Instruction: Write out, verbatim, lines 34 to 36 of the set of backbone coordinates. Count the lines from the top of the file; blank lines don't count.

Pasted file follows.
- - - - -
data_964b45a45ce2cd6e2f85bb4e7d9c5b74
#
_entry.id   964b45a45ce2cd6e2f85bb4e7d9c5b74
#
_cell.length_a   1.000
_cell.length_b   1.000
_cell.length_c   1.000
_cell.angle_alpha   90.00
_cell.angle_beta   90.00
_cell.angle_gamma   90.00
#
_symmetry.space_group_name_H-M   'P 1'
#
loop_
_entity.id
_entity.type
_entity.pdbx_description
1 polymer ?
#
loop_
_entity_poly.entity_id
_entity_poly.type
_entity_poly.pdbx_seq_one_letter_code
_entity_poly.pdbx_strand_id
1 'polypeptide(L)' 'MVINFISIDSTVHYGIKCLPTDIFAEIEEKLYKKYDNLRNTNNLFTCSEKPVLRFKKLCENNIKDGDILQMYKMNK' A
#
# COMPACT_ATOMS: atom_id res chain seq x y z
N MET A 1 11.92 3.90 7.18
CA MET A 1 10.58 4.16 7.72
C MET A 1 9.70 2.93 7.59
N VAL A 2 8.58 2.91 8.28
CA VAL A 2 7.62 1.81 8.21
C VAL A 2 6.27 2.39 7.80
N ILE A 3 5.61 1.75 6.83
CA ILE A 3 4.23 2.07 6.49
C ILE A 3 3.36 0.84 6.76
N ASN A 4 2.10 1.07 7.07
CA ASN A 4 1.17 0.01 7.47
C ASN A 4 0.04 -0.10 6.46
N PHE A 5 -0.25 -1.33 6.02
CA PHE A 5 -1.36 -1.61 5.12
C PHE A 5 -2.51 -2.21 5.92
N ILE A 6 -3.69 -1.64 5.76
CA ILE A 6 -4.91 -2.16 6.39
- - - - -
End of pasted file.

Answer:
N ILE A 3 5.61 1.75 6.83
CA ILE A 3 4.23 2.07 6.49
C ILE A 3 3.36 0.84 6.76